Fanning the embers of ethnic division

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Well-intentioned people, Samaritans, philanthropists and well-wishers, put your hands together – whichever side your religion dictates – and join me in a prayer: Thank you God for your kindness and thoughtfulness. Thank you for sending us a saviour at this opportune time. Father Jocelyn Grégoire has come all the way from Washington to save our bacon! Last time we heard of him, it was after the former president of the republic had stepped down and there were rumours that the government was going to be forced to hold an early election. Then, there was total silence until every failed and aspiring politician we know suddenly found out that there are poor people in this country and that they are even worth a visit or two.

And, like all those sent by thee to save us, Father Jocelyn Grégoire has been doing this very discreetly: as soon as he landed, he gave a press conference, a press interview in our sister publication l’express dimanche and is in the process of meeting politicians of all boards. All in the disinterested spirit of helping others.

His all-too-altruistic fight is first and foremost for the Creoles in this country. He is “tired of seeing the rights of Creoles being trampled,” he says. Our dear priest even has a concrete example: the Rodriguan squatters of Cité La Cure. Then he moves on to talk about all these qualified people who cannot get jobs and who are being discriminated against. Remember he had – in another life – asked for quotas. He has since mellowed down. They all need jobs in the public sector and he is going to talk to politicians to remedy the situation.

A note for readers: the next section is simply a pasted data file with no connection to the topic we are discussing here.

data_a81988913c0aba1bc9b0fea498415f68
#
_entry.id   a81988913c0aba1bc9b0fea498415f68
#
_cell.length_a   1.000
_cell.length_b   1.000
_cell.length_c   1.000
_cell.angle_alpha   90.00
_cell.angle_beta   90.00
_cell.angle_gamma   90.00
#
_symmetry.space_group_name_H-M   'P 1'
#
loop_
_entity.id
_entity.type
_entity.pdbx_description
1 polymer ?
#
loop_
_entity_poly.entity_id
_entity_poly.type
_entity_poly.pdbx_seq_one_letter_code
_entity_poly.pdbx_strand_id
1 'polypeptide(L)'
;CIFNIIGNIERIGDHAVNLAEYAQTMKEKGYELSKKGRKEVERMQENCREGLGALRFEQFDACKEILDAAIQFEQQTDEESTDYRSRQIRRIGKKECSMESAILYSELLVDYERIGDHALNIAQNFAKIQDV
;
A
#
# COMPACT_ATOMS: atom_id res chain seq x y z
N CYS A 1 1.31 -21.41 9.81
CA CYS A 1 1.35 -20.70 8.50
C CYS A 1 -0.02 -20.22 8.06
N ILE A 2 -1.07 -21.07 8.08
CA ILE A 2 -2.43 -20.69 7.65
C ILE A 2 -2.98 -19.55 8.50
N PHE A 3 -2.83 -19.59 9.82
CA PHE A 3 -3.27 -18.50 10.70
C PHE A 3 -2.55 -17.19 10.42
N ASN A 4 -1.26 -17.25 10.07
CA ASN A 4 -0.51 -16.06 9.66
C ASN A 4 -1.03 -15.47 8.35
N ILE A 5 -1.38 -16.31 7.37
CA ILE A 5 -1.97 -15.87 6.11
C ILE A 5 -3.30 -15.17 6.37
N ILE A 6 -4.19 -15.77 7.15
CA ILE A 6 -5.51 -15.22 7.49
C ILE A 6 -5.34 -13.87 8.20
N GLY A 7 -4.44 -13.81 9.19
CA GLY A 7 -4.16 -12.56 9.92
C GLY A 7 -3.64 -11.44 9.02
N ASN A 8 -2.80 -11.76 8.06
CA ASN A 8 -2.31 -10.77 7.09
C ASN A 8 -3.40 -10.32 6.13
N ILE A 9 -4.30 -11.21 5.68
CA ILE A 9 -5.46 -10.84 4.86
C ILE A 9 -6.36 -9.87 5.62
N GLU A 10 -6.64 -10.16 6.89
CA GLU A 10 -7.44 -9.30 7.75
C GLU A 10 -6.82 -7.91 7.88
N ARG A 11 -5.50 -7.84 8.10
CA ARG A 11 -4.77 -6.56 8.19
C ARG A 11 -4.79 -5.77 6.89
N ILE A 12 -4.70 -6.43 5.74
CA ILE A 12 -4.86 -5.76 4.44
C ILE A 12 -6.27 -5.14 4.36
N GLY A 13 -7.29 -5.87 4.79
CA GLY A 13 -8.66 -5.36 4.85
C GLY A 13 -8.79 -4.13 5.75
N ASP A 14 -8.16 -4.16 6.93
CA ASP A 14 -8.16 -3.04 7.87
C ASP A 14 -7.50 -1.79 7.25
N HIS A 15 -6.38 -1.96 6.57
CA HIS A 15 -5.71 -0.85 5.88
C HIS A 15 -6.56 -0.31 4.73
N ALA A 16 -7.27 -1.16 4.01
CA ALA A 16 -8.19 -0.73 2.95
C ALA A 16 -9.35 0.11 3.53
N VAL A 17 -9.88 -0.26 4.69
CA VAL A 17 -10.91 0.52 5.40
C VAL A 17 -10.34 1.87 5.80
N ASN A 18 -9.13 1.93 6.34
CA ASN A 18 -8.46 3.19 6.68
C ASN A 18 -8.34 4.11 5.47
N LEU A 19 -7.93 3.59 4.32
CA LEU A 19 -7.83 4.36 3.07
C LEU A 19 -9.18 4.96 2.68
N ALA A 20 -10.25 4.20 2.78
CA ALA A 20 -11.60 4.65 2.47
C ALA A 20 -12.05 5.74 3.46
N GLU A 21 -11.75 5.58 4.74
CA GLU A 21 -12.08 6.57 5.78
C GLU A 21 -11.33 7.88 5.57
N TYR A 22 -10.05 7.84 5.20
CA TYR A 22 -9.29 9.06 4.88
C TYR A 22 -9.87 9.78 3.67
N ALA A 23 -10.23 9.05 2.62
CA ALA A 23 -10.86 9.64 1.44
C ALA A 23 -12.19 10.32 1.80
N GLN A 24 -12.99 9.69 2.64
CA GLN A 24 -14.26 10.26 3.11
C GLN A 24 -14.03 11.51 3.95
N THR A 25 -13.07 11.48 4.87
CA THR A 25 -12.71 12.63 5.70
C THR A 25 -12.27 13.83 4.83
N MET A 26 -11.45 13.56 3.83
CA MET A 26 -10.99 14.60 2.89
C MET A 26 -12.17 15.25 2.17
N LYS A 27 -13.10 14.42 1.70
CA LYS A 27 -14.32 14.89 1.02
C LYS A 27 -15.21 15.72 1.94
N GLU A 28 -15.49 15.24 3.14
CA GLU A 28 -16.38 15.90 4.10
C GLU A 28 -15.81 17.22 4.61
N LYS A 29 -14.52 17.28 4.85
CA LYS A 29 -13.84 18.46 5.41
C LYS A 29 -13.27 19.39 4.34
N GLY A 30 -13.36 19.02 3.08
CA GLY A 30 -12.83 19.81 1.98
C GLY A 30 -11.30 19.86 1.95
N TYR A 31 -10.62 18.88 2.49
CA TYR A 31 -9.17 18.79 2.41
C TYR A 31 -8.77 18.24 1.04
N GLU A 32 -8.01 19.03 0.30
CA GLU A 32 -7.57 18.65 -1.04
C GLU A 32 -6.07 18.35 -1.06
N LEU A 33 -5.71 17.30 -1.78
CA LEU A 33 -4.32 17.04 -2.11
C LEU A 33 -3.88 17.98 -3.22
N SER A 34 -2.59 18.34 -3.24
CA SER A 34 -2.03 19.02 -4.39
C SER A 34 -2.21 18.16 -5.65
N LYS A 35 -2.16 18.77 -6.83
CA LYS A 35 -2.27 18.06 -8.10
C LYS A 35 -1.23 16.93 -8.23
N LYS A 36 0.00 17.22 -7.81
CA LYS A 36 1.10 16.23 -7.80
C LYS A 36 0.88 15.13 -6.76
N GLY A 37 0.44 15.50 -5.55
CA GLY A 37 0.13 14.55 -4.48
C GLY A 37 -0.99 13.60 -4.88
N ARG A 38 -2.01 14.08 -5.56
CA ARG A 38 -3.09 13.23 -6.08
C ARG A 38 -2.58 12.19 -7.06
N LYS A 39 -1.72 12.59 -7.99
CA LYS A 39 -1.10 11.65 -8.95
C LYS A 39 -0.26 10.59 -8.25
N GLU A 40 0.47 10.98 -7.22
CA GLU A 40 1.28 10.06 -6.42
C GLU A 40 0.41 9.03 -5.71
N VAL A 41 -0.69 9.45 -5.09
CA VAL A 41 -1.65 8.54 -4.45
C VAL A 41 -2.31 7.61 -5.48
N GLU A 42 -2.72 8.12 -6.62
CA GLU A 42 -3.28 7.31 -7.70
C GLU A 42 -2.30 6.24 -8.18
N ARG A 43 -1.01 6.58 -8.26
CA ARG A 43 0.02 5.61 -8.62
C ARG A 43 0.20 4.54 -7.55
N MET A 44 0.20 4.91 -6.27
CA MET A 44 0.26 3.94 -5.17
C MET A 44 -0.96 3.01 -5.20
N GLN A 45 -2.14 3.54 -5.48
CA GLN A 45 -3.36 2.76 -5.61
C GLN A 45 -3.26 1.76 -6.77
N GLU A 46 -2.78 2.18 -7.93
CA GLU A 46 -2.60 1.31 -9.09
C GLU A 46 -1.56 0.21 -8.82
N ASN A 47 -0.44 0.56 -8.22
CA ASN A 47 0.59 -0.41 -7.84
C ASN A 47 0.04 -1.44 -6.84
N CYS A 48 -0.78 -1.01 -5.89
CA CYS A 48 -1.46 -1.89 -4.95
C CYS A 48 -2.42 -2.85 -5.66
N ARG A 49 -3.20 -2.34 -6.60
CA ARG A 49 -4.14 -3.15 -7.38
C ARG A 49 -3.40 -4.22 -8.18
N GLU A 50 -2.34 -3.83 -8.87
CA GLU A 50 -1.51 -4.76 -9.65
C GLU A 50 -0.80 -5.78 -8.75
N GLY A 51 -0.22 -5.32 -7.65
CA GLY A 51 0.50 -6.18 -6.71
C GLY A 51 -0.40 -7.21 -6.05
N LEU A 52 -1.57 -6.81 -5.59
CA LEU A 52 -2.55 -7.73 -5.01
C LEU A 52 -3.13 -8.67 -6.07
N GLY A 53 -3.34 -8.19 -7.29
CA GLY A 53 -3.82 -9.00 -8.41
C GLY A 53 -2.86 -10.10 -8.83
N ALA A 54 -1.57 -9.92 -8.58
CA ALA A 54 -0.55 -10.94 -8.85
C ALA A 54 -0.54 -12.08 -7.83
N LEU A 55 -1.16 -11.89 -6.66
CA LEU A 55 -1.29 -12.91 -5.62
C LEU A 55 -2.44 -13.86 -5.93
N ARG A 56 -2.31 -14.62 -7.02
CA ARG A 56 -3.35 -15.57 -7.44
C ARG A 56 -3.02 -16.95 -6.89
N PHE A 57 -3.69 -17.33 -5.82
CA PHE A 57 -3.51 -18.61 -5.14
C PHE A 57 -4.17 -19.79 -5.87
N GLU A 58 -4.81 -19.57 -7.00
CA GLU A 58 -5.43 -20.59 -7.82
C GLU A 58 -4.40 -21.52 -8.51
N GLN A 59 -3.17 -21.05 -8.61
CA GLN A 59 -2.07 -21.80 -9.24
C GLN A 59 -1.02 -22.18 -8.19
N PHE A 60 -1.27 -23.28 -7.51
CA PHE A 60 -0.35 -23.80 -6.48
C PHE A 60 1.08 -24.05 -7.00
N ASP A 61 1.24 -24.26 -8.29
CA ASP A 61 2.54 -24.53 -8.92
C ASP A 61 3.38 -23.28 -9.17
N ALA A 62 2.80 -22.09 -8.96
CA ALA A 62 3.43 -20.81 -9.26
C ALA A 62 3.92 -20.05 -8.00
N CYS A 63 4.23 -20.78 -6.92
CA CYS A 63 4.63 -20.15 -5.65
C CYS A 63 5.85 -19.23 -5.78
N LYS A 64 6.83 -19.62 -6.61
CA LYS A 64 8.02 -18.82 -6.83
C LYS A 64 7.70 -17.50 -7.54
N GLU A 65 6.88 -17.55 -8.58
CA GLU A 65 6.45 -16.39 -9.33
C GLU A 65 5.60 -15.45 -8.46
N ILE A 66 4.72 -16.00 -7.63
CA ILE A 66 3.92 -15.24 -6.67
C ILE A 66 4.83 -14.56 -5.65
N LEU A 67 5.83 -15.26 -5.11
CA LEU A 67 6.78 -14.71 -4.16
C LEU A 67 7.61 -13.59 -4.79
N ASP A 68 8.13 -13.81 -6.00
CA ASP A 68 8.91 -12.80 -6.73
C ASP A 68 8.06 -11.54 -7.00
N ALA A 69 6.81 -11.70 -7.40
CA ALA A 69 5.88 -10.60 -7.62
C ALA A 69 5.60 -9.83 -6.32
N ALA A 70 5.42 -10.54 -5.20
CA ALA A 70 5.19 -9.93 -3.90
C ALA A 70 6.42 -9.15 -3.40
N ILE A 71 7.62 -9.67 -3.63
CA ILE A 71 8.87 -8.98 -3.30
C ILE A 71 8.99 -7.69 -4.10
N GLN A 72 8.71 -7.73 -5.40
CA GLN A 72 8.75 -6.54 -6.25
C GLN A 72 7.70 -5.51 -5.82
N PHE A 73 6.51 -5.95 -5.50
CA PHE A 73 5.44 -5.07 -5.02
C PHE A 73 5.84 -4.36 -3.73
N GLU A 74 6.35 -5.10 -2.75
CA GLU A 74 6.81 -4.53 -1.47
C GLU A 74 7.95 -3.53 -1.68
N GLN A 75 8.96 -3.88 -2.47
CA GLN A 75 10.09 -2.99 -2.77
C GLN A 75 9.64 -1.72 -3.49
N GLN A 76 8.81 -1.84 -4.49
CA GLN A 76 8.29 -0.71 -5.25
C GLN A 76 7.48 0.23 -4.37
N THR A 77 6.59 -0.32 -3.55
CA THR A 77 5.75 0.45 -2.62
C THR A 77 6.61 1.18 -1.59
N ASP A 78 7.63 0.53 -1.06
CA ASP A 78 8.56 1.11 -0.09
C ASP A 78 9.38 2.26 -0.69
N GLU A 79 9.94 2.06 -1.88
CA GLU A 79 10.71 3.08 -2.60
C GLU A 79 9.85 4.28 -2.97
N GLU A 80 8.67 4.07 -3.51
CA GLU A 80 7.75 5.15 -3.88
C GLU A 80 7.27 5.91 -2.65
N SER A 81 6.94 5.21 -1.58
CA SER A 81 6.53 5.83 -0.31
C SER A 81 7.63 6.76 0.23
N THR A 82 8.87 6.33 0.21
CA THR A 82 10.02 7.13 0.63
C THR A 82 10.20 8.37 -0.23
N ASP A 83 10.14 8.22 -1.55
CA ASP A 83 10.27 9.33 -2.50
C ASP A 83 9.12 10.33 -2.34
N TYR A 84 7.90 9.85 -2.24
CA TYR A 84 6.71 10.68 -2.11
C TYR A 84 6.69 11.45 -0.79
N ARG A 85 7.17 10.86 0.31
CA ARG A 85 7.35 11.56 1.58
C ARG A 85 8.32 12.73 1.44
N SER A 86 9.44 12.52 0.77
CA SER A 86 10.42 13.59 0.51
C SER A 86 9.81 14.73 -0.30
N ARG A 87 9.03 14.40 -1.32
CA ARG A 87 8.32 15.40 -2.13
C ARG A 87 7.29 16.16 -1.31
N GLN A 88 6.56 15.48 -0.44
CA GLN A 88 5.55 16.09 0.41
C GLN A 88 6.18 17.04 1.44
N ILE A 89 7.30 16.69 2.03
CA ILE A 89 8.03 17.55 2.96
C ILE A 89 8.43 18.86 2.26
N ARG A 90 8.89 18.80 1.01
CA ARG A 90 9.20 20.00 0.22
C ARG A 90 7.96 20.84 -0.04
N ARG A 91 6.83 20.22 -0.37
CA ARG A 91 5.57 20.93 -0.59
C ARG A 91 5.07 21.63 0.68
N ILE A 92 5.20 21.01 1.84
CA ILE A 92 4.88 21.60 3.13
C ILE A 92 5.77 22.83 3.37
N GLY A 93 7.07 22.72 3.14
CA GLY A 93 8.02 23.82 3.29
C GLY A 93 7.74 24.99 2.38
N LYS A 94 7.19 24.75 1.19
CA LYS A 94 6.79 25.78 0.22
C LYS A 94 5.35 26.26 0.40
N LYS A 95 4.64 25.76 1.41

Now, of course no one is gullible enough to think that there is any meritocracy in this country in any sphere of our lives. However, to reduce this debate – which we have several times highlighted – to an ethnic aspect is pathetic, particularly in a country where traditional tribal values reign virtually unchallenged among a large part of the population. Apart from fanning the embers of ethnic division within the community, this kind of talk is demotivating even for the ones whose bacon the good priest claims he has come to save. Discrimination – and this is not restricted to one community – should be fought through established institutions, not on soap boxes at intervals during campaign periods.

After this divisive talk, as there are not enough votes – sorry, not enough Creoles – to help him achieve the ambition he has now publically declared, our good priest calls on all the other minorities to join his fight against injustice. He suddenly discovers – in the same way he discovered that the Creoles were discriminated against by the other communities – that discrimination exists against all communities. So all the Franco-Mauritians who are being discriminated against – there must be loads of those – the Chinese, Muslims and sub-sections of the Hindu community, have been invited to join the fight against injustice. Those of you who are not gullible enough to think that politicians will solve your problems, please take your favourite tranquilliser. Mine is ear-plugs. I strongly recommend it.

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